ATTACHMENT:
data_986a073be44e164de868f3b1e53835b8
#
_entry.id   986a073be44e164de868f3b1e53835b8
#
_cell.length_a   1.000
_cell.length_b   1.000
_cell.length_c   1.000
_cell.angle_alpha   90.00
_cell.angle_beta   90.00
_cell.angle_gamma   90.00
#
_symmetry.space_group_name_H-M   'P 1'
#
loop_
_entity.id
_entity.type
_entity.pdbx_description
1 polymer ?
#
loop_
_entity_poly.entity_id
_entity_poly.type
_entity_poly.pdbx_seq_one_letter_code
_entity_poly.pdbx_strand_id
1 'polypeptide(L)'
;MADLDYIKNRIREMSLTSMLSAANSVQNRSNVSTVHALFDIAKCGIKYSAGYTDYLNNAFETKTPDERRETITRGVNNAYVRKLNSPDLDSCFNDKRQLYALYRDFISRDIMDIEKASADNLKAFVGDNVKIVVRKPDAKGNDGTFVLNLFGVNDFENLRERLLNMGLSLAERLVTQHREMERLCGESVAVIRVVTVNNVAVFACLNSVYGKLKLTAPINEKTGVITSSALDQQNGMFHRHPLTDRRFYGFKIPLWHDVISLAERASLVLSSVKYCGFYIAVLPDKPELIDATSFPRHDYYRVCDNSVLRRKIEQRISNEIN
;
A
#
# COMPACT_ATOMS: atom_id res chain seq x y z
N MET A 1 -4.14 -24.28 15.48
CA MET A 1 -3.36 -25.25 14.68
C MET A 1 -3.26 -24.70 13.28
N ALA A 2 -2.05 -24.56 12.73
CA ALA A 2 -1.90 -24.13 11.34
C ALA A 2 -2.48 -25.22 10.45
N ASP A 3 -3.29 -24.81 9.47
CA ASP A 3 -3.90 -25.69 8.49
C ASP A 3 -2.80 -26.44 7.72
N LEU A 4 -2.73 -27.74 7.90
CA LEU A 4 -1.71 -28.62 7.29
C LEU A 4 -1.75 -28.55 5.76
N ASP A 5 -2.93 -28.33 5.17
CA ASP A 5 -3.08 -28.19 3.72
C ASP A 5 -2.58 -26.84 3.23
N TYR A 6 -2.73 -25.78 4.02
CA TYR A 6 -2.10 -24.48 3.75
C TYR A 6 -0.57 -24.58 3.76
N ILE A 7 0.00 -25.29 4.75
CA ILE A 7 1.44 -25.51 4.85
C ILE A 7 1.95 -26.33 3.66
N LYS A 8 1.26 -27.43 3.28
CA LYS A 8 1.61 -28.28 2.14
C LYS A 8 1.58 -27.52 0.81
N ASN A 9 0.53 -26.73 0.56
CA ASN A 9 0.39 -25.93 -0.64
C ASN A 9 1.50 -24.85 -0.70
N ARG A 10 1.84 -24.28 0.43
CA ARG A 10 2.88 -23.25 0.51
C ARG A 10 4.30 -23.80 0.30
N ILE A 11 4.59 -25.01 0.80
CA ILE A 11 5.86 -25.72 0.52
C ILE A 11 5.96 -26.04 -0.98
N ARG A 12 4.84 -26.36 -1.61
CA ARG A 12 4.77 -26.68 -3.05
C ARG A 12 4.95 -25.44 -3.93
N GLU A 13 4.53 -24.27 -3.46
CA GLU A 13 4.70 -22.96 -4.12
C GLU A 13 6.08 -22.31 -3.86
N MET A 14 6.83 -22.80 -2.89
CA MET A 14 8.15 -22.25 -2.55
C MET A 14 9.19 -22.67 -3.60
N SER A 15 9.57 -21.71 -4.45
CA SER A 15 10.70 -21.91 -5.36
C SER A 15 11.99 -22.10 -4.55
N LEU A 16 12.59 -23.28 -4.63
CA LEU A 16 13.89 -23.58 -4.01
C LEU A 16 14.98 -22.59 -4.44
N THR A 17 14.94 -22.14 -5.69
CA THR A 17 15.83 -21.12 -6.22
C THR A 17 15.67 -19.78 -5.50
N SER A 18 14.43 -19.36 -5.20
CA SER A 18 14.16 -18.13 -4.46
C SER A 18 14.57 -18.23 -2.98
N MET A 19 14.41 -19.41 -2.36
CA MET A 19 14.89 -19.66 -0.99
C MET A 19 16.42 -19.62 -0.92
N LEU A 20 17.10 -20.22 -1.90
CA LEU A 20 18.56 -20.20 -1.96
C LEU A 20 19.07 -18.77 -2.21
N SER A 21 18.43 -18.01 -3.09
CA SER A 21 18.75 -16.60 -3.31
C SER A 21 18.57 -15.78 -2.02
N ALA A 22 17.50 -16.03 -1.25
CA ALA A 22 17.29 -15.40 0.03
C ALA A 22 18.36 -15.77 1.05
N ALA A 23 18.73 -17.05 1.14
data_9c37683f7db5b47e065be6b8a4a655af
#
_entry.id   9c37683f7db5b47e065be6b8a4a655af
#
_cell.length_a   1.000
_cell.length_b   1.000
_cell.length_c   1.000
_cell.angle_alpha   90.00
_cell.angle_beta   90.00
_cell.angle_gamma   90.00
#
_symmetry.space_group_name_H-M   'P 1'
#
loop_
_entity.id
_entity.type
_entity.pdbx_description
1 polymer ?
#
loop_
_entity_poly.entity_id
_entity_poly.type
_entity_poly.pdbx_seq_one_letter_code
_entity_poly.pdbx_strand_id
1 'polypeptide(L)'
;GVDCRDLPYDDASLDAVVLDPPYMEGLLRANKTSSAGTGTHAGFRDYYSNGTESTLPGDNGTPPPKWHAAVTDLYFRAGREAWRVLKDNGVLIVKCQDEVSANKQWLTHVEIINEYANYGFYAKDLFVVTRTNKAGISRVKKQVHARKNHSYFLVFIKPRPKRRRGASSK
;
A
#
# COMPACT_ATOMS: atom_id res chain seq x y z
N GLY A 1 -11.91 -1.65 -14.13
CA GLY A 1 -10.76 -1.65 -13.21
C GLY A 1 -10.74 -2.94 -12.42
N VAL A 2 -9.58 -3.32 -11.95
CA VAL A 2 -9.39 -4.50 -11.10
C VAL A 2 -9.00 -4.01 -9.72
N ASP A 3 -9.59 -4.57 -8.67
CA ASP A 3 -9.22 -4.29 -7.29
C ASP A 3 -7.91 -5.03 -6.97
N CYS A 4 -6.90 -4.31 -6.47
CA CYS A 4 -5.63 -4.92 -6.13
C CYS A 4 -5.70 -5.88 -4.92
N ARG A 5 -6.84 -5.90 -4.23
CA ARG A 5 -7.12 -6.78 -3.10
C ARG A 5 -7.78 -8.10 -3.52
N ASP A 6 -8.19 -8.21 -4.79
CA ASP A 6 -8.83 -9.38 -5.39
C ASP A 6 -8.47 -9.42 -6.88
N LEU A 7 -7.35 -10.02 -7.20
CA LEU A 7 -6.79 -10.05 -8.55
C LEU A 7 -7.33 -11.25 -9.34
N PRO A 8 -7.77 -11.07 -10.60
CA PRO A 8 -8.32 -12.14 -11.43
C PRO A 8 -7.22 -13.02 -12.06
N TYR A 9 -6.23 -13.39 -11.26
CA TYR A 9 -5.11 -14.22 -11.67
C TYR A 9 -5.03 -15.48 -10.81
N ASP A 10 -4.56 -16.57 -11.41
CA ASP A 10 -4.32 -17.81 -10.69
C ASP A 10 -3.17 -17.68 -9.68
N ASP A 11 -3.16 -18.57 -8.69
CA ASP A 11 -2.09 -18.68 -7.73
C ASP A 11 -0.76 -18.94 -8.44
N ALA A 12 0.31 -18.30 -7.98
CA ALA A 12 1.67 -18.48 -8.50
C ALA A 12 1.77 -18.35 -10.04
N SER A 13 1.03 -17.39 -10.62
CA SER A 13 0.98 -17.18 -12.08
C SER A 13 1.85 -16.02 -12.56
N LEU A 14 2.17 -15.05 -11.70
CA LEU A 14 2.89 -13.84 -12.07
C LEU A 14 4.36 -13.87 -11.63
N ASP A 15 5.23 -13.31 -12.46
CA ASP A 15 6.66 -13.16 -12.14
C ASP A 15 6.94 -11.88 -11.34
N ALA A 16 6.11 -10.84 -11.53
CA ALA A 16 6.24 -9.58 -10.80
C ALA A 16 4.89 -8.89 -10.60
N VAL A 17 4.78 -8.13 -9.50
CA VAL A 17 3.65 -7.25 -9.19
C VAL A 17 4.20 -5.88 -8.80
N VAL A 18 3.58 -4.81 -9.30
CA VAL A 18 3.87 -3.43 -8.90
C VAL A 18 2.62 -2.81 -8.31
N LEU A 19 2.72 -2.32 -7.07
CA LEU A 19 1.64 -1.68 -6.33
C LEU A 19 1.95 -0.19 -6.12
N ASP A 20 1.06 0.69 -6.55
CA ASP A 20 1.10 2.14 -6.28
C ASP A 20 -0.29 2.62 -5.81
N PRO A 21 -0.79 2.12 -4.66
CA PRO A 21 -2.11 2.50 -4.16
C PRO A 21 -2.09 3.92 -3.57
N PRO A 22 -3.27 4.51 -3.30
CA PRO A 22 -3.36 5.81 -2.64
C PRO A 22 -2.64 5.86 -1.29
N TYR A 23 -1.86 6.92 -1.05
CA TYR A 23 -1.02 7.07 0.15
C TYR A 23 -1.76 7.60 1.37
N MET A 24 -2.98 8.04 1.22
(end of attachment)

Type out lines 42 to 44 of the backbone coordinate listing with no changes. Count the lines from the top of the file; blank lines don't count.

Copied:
C LEU A 4 -1.75 -28.55 5.76
N ASP A 5 -2.93 -28.33 5.17
CA ASP A 5 -3.08 -28.19 3.72